Finding the original town plans of London, before the Great Fire of 1666, is always intriguing, and very rewarding indeed for those of us who love all things medieval. So, in this respect, I welcome the Tudors. I already have books of London maps, published by the London Topographical Society, of our capital in the Elizabethan, Georgian and Regency periods, and very detailed and rewarding they are.
But now I find that the British Historic Towns Atlas, in association with the London Topographical Society, publishes foldable maps, in the same form as Ordnance Survey Landranger maps, and so on. Intrigued, I purchased the Tudor map of London, which reveals the city in about 1520, which is much closer in time to the reigns of Richard III and Henry VII. It is a very beautiful thing, and led me to browse the streets just for the sake of it.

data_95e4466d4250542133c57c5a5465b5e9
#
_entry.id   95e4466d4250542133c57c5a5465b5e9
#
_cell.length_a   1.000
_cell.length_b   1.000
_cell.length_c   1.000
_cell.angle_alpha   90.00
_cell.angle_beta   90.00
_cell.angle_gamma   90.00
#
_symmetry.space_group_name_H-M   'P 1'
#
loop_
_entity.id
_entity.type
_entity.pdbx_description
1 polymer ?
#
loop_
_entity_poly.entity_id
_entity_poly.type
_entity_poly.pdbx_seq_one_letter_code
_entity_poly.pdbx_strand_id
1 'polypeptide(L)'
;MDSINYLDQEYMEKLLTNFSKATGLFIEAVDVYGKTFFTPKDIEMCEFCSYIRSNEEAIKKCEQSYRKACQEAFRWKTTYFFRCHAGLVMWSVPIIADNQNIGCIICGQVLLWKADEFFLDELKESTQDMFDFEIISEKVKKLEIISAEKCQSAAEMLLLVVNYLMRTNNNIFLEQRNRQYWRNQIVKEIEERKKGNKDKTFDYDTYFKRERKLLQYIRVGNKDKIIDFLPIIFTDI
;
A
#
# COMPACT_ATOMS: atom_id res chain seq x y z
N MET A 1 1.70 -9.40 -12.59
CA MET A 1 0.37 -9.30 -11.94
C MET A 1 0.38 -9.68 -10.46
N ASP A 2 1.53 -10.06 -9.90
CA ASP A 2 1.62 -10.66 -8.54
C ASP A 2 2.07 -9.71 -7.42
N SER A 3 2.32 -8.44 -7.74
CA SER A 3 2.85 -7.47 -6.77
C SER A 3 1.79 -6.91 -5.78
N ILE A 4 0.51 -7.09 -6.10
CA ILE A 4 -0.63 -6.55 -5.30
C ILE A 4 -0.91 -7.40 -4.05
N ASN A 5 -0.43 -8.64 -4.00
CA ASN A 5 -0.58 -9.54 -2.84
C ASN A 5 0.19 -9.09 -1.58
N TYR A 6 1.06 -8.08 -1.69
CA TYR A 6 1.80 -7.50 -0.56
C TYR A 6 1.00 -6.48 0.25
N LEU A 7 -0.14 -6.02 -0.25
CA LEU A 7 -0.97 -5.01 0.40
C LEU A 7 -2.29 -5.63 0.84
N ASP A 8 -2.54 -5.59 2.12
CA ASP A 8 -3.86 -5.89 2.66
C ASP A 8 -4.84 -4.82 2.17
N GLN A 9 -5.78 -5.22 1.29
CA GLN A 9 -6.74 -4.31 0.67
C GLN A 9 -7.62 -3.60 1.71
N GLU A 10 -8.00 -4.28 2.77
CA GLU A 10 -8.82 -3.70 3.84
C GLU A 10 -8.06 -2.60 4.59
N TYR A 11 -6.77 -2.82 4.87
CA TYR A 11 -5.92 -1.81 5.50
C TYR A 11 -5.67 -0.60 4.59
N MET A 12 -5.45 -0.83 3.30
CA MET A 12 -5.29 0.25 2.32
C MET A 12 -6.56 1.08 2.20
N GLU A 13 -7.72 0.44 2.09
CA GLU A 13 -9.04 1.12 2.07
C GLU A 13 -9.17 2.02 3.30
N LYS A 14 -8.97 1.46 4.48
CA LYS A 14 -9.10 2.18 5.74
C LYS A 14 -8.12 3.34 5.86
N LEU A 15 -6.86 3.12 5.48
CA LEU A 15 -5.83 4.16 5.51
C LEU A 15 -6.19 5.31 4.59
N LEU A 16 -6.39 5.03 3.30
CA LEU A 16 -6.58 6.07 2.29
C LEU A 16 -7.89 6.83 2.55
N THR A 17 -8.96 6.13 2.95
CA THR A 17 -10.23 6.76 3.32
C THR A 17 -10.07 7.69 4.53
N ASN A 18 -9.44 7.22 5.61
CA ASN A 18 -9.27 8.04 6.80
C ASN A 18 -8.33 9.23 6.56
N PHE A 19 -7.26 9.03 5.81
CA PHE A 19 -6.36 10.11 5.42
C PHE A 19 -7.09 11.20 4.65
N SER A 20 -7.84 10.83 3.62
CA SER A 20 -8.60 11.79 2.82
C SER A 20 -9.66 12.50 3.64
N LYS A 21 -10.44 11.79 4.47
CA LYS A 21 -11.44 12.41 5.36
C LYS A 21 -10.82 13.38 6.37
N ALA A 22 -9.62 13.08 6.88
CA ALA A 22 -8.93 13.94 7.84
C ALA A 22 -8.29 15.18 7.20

If you go to their website you will find their range of maps, but most, if not all, are later than Tudor. Mostly 19th century, in fact, as York, which dates from 1850. Bristol is a series of detailed chronicological articles available on line. You will have to delve through the website in the hope of finding what you want.
But the 1520 map of “Tudor” London is excellent. I recommend it.